Tell-Me-a-Story 

Purpose:  Developed to identify strengths and deficits in cognitive, affective, intrapersonal and interpersonal functioning.

Population:  ages 5 to 18

Scales:  Quantitative Scales (Cognitive Functions, Personality Functions, Affective Functions), Qualitative Indicators (Affective Functions, Cognitive Functions)

Time:  45-60 minutes (short form); 120 minutes (long form)

Author:  Giuseppe Constantino, Robert G. Malgady, and Lloyd H. Rogler

Publisher:  Western Psychological Services

Description:  The Tell-Me-a-Story (TEMAS) is a multicultural thematic apperception test designed for use with minority and non-minority children and adolescents with a set of stimulus cards and extensive normative data for each group.  The stimulus card are structured to elicit specific responses, and are in color to facilitate verbalization and projection of emotional states.  It differs from the TAT in that 1) it focuses on personality functions as manifested in internalized interpersonal relationships rather than on intrapsychic dynamics, 2) the TEMAS consists of 23 chromatic pictures while the TAT has 19 achromatic pictures and one bland card, 3) TEMAS attempts to elicit meaningful stories indicating conflict resolutions of bipolar personality functions, while the TAT uses ambiguous stimuli to elicit meaningful stories, 4) The TEMAS stimuli represent the polarities of negative and positive emotions cognitions and interpersonal functions, while the TAT is primarily weighted to represent negative emotions, depressive mood, and hostility.  The TEMAS stimulus cards are culturally relevant, gender sensitive, and have diminished ambiguity.

Scoring:  The children’s stories are scored in the record booklet using specific criteria representative of cognitive, affective and intrapersonal and interpersonal functioning.  The scales and functions scored are Quantitative Scales (Cognitive Functions [Reaction Time, Total Time, Fluency, Total Omissions], Personality Functions [Interpersonal Relations, Aggression, Anxiety-Depression, Achievement Motivation, Delay of Gratification, Self-Concept, Sexual Identity, Moral Judgment, Reality Testing], Affective Functions [Happy, Sad, Angry, Fearful]), Qualitative Indicators (Affective Functions [Neutral, Ambivalent, Inappropriate Affect], Cognitive Functions [Conflict, Sequencing, Imagination, Relationships, Total Transformations, Inquiries, Omissions and Transformations scores for each of the following: Main Character, Secondary Character, Event, Setting]).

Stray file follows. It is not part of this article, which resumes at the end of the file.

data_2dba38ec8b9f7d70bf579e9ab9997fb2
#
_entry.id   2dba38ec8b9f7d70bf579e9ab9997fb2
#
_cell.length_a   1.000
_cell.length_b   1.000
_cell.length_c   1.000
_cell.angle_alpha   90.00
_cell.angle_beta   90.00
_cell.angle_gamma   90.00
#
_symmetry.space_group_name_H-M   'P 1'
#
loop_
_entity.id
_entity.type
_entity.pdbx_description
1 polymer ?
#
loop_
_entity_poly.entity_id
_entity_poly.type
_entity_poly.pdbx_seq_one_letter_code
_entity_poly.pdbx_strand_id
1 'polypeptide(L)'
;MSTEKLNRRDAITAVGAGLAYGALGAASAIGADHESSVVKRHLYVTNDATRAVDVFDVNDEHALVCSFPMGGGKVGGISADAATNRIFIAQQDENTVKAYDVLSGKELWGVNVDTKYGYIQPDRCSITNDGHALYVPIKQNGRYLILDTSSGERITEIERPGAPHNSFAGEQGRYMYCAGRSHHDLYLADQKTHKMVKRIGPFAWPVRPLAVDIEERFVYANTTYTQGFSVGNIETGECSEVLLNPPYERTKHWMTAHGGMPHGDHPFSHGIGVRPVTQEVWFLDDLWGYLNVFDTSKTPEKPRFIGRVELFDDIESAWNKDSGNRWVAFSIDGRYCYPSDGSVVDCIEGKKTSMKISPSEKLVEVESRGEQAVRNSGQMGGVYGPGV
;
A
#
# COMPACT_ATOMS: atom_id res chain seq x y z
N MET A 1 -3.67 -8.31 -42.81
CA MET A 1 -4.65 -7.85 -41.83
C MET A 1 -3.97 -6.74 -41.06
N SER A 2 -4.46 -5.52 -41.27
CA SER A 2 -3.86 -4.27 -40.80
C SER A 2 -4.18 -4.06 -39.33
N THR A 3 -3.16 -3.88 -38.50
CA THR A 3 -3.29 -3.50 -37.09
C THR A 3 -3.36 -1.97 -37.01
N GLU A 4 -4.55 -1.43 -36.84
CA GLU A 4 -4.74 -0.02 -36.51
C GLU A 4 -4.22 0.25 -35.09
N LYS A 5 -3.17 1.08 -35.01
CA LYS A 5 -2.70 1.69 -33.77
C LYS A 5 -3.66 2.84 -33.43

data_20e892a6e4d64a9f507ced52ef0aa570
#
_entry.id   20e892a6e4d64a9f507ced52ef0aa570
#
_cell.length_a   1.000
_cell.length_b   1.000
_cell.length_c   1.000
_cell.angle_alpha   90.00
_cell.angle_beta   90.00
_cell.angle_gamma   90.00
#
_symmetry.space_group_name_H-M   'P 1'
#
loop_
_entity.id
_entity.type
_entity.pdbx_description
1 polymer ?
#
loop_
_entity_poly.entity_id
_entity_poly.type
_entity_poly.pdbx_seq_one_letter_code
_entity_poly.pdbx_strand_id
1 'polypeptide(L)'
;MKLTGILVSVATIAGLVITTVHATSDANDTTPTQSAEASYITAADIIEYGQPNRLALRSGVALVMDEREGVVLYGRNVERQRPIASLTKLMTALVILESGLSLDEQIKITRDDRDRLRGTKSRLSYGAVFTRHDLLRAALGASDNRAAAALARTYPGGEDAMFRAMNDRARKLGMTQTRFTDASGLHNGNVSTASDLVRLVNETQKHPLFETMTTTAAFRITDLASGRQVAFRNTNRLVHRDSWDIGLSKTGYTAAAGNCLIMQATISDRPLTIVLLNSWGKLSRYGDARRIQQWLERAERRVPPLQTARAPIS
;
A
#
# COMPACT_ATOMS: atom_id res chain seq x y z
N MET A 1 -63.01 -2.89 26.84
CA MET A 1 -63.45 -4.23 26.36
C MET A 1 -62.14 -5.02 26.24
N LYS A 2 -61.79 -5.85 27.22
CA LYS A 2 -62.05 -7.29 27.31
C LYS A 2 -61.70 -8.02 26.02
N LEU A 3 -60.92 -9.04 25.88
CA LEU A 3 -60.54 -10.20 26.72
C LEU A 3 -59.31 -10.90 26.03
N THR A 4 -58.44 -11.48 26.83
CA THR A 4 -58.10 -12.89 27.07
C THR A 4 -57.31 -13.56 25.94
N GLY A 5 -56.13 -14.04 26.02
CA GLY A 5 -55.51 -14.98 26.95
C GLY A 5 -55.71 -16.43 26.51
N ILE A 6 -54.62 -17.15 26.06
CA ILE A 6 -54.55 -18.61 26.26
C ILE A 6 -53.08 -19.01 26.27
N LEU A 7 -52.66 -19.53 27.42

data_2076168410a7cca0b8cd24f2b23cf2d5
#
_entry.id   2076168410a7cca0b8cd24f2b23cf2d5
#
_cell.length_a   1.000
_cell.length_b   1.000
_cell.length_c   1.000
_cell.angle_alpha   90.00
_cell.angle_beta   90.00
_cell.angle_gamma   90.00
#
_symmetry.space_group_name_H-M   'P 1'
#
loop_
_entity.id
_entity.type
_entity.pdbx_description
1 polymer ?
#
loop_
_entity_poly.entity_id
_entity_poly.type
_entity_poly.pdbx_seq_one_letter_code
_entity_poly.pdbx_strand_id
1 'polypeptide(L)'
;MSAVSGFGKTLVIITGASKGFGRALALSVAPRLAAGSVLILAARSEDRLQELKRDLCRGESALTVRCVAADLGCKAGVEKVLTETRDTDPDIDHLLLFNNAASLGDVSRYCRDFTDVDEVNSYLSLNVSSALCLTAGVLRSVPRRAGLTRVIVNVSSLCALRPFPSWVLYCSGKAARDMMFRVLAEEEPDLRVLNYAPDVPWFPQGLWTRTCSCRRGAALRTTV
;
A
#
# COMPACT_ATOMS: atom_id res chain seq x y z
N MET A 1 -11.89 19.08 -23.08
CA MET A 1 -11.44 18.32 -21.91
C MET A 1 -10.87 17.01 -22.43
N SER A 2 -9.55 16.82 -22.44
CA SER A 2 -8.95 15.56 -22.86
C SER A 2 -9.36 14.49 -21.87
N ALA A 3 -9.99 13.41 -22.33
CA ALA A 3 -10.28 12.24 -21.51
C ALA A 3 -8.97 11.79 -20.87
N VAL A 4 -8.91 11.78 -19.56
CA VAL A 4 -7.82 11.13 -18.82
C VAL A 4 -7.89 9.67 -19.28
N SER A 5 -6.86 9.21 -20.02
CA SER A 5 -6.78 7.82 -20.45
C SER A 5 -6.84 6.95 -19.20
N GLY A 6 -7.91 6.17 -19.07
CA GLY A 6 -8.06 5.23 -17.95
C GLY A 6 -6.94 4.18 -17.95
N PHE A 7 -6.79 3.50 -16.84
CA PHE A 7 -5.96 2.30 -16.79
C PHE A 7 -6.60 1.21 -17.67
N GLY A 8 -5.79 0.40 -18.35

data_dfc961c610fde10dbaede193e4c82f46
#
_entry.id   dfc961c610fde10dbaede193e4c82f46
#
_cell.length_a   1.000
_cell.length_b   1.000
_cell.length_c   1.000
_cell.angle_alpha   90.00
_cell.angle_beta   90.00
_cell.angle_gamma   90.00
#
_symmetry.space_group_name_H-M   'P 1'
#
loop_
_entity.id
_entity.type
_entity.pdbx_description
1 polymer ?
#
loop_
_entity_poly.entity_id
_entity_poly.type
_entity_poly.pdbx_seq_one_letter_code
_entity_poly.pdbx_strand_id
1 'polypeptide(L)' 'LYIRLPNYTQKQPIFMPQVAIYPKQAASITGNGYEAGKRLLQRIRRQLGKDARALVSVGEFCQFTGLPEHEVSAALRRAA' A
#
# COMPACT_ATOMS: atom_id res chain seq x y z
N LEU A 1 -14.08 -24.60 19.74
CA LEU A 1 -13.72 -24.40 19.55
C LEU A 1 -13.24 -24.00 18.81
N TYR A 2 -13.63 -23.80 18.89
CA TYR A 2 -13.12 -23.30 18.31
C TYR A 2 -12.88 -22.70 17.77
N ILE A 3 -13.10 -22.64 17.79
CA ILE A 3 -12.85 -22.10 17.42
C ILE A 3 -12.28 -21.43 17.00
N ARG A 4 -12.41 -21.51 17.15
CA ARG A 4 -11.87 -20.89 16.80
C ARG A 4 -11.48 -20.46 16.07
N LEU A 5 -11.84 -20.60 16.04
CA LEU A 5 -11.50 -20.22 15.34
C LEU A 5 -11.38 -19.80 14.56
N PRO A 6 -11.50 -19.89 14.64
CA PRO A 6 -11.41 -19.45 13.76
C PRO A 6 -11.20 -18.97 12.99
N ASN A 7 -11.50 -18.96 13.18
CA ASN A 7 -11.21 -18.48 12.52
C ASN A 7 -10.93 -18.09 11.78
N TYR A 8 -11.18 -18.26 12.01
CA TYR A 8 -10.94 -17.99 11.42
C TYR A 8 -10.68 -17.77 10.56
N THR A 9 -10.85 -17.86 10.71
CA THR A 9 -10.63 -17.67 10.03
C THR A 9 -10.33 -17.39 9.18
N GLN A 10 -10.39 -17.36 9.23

Reliability:  Internal consistency reliability estimates were reported by the manual for the 34 functions (Cognitive, Personality, and Affective) suggested by the authors. The Cronbach's alpha ranged from .31 to .98 with half below an acceptable level (.70), even for projective tests. Test-retest reliabilities were low where the highest function correlation was r = .53 and 26 of the 34 functions showed correlations near zero. Because the interrater reliabilities were typically moderate to high, the test-retest correlations suggest an extremely situational nature to this instrument. The functions proposed by the authors might vary with time, but should be more stable within individuals than illustrated by the test-retest data reported. One reviewer’s conclusion is that the TEMAS does not measure the constructs it proposes to measure, or does so with a large proportion of each score attributable to error.  However, establishing reliability and subsequent validity has been a common problem for projective testing in general.

Validity:  The TEMAS manual implies criterion-related validity using a rather complex regression analysis that concludes 6 to 22% of the variance of therapeutic outcomes is predicted using four standardized measures and four ratings of graduate students as criteria.  The analysis reported is not sufficient evidence to conclude that correlational validity has been established.  In independent research, the verbal responses of Hispanic children were greater to the TEMAS than to the TAT, however there is a lack of differential effectiveness of the minority cards. Additionally, greater verbal response does not necessarily indicate that the scores for Black or Hispanic students were more valid measures of personality than the scores that might have been obtained on the TAT. The TEMAS is based on a reasonable premise (i.e., existing projective techniques may be culturally insensitive) and the measure has promising construct related validity, but it has not yet established criterion-related validity and has yet to show that it is better than the TAT or similar measures at assessing the personality characteristics of minority children. The well-established TAT is still the suggested standard for thematic projective investigations. The reliability of the TEMAS is not acceptable when estimated with both internal consistency and test-retest methods. The TEMAS is not an improvement over other projective tests and may have poorer psychometric properties than existing measures. The TEMAS cards may be useful for research purposes so direct comparisons to the TAT and other personality instruments are encouraged. Clinical or predictive uses of the TEMAS are still questionable and caution is recommended, even when minority children are the clients.

Norms:  The normative sample included 2,000 individuals ages 11 to  85+ years, spanned   The sample was representative of the US population census for gender, socioeconomic status (examinee or parental education levels),  and race or ethnic group.

Suggested use:  The TEMAS is of clinical use to better understand the cognitive, affective and personality functions, give problem-specific information in order to develop a more accurate treatment plan, to assess therapeutic progress and outcome.